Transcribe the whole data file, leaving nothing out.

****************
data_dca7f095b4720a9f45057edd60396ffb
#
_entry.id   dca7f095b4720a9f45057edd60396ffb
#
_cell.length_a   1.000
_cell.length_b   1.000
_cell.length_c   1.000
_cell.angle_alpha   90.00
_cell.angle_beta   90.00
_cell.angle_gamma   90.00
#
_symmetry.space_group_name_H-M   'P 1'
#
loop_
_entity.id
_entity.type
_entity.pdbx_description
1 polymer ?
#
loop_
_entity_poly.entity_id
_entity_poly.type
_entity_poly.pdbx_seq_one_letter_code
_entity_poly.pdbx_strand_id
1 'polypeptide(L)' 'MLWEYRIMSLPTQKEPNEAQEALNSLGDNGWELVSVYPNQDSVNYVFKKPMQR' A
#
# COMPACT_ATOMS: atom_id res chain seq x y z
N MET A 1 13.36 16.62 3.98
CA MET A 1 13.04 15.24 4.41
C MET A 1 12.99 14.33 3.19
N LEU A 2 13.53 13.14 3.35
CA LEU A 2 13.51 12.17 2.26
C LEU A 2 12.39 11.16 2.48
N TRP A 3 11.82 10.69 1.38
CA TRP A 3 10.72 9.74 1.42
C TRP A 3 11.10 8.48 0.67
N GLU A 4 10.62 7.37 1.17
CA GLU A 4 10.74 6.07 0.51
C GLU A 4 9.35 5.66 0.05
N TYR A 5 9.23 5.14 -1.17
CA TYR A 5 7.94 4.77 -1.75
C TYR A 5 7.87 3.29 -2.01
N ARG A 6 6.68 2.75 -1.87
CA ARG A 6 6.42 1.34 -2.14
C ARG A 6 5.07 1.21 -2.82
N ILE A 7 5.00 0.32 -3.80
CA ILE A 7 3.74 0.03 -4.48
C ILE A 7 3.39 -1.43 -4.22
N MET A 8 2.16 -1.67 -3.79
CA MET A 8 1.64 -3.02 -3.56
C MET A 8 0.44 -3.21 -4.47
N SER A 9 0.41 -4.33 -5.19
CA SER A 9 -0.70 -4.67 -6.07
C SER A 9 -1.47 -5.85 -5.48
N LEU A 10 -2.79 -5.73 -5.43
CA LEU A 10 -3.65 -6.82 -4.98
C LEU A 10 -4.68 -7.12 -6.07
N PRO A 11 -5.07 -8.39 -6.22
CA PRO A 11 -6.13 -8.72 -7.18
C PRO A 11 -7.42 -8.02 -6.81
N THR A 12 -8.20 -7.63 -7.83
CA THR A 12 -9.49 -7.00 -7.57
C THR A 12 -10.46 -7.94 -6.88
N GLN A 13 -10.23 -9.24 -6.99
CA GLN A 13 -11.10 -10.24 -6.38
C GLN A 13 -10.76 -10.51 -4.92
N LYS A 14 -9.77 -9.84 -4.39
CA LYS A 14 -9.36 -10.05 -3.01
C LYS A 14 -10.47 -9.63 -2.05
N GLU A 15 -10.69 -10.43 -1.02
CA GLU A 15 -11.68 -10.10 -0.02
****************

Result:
data_dca7f095b4720a9f45057edd60396ffb
#
_entry.id   dca7f095b4720a9f45057edd60396ffb
#
_cell.length_a   1.000
_cell.length_b   1.000
_cell.length_c   1.000
_cell.angle_alpha   90.00
_cell.angle_beta   90.00
_cell.angle_gamma   90.00
#
_symmetry.space_group_name_H-M   'P 1'
#
loop_
_entity.id
_entity.type
_entity.pdbx_description
1 polymer ?
#
loop_
_entity_poly.entity_id
_entity_poly.type
_entity_poly.pdbx_seq_one_letter_code
_entity_poly.pdbx_strand_id
1 'polypeptide(L)' 'MLWEYRIMSLPTQKEPNEAQEALNSLGDNGWELVSVYPNQDSVNYVFKKPMQR' A
#
# COMPACT_ATOMS: atom_id res chain seq x y z
N MET A 1 13.36 16.62 3.98
CA MET A 1 13.04 15.24 4.41
C MET A 1 12.99 14.33 3.19
N LEU A 2 13.53 13.14 3.35
CA LEU A 2 13.51 12.17 2.26
C LEU A 2 12.39 11.16 2.48
N TRP A 3 11.82 10.69 1.38
CA TRP A 3 10.72 9.74 1.42
C TRP A 3 11.10 8.48 0.67
N GLU A 4 10.62 7.37 1.17
CA GLU A 4 10.74 6.07 0.51
C GLU A 4 9.35 5.66 0.05
N TYR A 5 9.23 5.14 -1.17
CA TYR A 5 7.94 4.77 -1.75
C TYR A 5 7.87 3.29 -2.01
N ARG A 6 6.68 2.75 -1.87
CA ARG A 6 6.42 1.34 -2.14
C ARG A 6 5.07 1.21 -2.82
N ILE A 7 5.00 0.32 -3.80
CA ILE A 7 3.74 0.03 -4.48
C ILE A 7 3.39 -1.43 -4.22
N MET A 8 2.16 -1.67 -3.79
CA MET A 8 1.64 -3.02 -3.56
C MET A 8 0.44 -3.21 -4.47
N SER A 9 0.41 -4.33 -5.19
CA SER A 9 -0.70 -4.67 -6.07
C SER A 9 -1.47 -5.85 -5.48
N LEU A 10 -2.79 -5.73 -5.43
CA LEU A 10 -3.65 -6.82 -4.98
C LEU A 10 -4.68 -7.12 -6.07
N PRO A 11 -5.07 -8.39 -6.22
CA PRO A 11 -6.13 -8.72 -7.18
C PRO A 11 -7.42 -8.02 -6.81
N THR A 12 -8.20 -7.63 -7.83
CA THR A 12 -9.49 -7.00 -7.57
C THR A 12 -10.46 -7.94 -6.88
N GLN A 13 -10.23 -9.24 -6.99
CA GLN A 13 -11.10 -10.24 -6.38
C GLN A 13 -10.76 -10.51 -4.92
N LYS A 14 -9.77 -9.84 -4.39
CA LYS A 14 -9.36 -10.05 -3.01
C LYS A 14 -10.47 -9.63 -2.05
N GLU A 15 -10.69 -10.43 -1.02
CA GLU A 15 -11.68 -10.10 -0.02